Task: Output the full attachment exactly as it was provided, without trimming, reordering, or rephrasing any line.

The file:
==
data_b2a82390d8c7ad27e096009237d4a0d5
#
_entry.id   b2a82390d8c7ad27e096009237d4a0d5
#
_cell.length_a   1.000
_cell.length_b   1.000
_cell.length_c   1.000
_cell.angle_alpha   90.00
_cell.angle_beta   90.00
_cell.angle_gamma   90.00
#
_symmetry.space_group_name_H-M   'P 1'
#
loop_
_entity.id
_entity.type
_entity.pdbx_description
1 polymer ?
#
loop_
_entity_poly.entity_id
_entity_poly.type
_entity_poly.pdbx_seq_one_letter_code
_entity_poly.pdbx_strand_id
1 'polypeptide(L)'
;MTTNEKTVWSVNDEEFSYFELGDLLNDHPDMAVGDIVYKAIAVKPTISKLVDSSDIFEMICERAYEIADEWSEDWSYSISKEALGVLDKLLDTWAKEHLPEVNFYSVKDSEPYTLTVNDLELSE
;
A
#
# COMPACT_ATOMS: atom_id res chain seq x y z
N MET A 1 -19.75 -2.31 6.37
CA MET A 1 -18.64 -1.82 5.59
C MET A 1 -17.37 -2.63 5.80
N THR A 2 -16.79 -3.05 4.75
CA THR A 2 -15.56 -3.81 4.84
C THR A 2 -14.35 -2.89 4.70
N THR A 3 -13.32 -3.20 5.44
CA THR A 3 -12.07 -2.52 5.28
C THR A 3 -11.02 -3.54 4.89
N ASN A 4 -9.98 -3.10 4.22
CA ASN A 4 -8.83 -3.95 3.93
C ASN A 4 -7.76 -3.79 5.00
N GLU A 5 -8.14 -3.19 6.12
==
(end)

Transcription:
data_b2a82390d8c7ad27e096009237d4a0d5
#
_entry.id   b2a82390d8c7ad27e096009237d4a0d5
#
_cell.length_a   1.000
_cell.length_b   1.000
_cell.length_c   1.000
_cell.angle_alpha   90.00
_cell.angle_beta   90.00
_cell.angle_gamma   90.00
#
_symmetry.space_group_name_H-M   'P 1'
#
loop_
_entity.id
_entity.type
_entity.pdbx_description
1 polymer ?
#
loop_
_entity_poly.entity_id
_entity_poly.type
_entity_poly.pdbx_seq_one_letter_code
_entity_poly.pdbx_strand_id
1 'polypeptide(L)'
;MTTNEKTVWSVNDEEFSYFELGDLLNDHPDMAVGDIVYKAIAVKPTISKLVDSSDIFEMICERAYEIADEWSEDWSYSISKEALGVLDKLLDTWAKEHLPEVNFYSVKDSEPYTLTVNDLELSE
;
A
#
# COMPACT_ATOMS: atom_id res chain seq x y z
N MET A 1 -19.75 -2.31 6.37
CA MET A 1 -18.64 -1.82 5.59
C MET A 1 -17.37 -2.63 5.80
N THR A 2 -16.79 -3.05 4.75
CA THR A 2 -15.56 -3.81 4.84
C THR A 2 -14.35 -2.89 4.70
N THR A 3 -13.32 -3.20 5.44
CA THR A 3 -12.07 -2.52 5.28
C THR A 3 -11.02 -3.54 4.89
N ASN A 4 -9.98 -3.10 4.22
CA ASN A 4 -8.83 -3.95 3.93
C ASN A 4 -7.76 -3.79 5.00
N GLU A 5 -8.14 -3.19 6.12